The Network Hub

Sep 8 2010   4:19PM GMT

Some more advice on using commodity switches at the LAN access layer

Shamus McGillicuddy Shamus McGillicuddy Profile: Shamus McGillicuddy

Last week I wrote a story about how some enterprises save money by using commodity network switch vendors at the access edge of their local area networks. These low-cost vendors use merchant silicon and build basic-functionality switches to keep their costs low. While reporting this story, I emailed several questions to Bjarne Munch, an Australia-based principal research analyst with Gartner. Munch was on vacation at the time and was unable to respond to my questions until now. I’ve pasted my questions and his answers below.

1. You advocate that enterprises save money by using Layer 2 switches wherever possible. In what scenarios would an enterprise want to have layer 3 routing on their edge/access switches?

I would say not very often, but in cases with a high degree of VLAN segmentation there may be a need for routing in the access for some more distributed network design. Or in cases where the Layer 2 functionality do not offer sufficient QoS, this could be situations with high use of both voice and video from the desktop.

2. You mention that enterprises generally don’t need Gigabit Ethernet to the desktop. In what situations would you say enterprises should pull Gigabit all the way to the desktop?

If you add bandwidth needs for a typical enterprise user and incorporate UC and Video you will not even get close to 100M to the desktop. Some enterprises with CAD/CAM such as city planning or architects may have higher bandwidth needs or in the medical area with X-ray images. But this is a niche which is typically easy to identify.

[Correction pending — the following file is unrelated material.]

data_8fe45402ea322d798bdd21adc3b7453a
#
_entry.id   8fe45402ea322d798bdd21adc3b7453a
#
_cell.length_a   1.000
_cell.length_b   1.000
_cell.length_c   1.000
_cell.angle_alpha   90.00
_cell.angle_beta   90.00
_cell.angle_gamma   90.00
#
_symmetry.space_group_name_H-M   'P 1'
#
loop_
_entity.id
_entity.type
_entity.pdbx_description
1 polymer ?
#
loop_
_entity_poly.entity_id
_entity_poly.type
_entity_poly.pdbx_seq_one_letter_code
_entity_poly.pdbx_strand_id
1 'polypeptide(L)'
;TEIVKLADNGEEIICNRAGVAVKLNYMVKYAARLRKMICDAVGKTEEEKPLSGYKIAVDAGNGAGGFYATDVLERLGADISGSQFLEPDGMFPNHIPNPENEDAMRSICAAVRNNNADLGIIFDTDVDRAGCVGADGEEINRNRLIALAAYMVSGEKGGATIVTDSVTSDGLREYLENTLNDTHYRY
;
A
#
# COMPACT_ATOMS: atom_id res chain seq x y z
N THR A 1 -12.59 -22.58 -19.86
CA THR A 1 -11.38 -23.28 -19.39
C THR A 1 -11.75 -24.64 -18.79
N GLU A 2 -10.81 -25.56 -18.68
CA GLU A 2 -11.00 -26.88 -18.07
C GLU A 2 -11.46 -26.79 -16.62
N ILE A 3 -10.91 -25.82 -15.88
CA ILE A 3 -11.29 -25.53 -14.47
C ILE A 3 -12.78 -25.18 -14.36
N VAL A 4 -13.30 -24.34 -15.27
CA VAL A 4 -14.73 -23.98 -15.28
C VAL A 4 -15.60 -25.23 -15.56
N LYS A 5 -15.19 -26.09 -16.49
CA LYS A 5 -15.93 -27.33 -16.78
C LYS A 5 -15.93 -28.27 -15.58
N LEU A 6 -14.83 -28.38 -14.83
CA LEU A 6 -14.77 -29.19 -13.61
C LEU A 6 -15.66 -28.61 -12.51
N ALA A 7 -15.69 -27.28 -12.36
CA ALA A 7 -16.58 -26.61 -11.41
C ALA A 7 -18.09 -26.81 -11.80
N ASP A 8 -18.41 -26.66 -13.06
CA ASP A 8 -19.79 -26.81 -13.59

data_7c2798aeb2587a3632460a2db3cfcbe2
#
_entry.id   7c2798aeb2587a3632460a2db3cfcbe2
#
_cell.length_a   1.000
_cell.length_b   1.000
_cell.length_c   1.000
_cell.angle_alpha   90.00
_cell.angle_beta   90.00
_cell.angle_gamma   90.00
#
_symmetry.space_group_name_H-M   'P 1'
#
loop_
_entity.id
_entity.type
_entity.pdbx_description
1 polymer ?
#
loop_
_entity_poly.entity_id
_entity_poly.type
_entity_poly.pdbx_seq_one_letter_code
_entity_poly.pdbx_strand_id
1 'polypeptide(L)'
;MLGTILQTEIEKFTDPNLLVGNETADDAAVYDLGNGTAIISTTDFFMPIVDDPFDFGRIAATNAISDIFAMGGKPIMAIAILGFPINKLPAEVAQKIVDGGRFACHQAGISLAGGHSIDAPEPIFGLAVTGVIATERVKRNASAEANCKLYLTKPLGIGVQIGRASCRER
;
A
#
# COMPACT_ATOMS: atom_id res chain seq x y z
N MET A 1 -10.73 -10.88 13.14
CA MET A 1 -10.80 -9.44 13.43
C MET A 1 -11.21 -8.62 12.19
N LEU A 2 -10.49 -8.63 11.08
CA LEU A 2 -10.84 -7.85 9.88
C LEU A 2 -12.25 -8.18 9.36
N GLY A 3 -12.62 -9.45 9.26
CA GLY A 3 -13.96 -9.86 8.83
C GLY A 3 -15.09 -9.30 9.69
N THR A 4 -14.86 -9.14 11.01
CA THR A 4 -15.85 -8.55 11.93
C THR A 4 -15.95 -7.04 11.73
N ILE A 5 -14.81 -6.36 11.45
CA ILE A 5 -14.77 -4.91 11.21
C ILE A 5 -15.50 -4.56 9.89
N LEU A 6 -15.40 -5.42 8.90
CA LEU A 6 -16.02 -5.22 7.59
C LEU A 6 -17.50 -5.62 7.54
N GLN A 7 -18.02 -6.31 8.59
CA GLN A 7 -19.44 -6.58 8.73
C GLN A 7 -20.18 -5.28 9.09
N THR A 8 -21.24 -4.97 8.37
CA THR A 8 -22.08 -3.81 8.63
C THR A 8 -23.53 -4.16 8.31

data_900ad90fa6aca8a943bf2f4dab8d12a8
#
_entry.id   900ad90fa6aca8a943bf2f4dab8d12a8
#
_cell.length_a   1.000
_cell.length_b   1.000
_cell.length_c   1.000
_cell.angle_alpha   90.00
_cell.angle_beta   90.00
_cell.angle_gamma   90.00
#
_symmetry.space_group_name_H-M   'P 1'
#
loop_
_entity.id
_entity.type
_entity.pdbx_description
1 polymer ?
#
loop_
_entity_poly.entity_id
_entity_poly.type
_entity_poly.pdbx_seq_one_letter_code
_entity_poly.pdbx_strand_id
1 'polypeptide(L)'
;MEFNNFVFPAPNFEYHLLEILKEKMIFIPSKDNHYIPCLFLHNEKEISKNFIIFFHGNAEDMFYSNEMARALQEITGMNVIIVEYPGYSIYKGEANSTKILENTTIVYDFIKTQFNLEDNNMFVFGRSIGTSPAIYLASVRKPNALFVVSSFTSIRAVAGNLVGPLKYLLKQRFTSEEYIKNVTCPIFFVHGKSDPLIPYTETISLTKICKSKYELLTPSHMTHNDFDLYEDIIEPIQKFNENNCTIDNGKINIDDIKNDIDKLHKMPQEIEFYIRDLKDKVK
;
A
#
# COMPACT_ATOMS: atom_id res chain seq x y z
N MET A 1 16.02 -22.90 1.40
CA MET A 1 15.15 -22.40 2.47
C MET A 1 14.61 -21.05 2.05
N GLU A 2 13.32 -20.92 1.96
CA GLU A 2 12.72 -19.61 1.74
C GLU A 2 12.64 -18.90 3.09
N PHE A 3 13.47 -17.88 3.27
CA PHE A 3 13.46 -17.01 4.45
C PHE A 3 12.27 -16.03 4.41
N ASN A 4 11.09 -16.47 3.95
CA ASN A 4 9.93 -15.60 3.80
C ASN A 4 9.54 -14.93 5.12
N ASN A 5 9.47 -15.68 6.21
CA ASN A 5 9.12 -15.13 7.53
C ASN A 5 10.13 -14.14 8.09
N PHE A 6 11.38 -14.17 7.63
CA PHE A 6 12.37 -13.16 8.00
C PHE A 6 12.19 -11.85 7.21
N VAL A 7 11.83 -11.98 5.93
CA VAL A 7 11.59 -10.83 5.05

3. You mention that enterprises can drive costs down even further with commodity switches by adopting automation for operational tools. Could you elaborate on this further?

A large percentage of the ongoing cost is labor-based, i.e. time based on configuring or trouble shooting. For larger networks operational tools that can automate these processes can thus save time and thus reduce the ongoing operational costs, i.e. bring down the TCO.

4. You talk about using fixed-format switches over modular ones where possible to drive down costs. In what kinds of situations will enterprises be required to deploy modular switches at the edge?

Most cases I have seen have been just in case investment where the enterprise was not sure of needs so they chose a modular switch partly for switch port expansion but also for housing of other functions such as WLAN controller

5. These low-cost vendors use merchant silicon instead of ASICs to keep costs low. What exactly is the value of those ASICs? What are enterprises losing by deploying switches with merchant silicon at the edge?

There is some loss of performance by using merchant silicon and there may also be some degree of performance variations depending on traffic load but for most enterprises this is not really an issue within the edge of the network.

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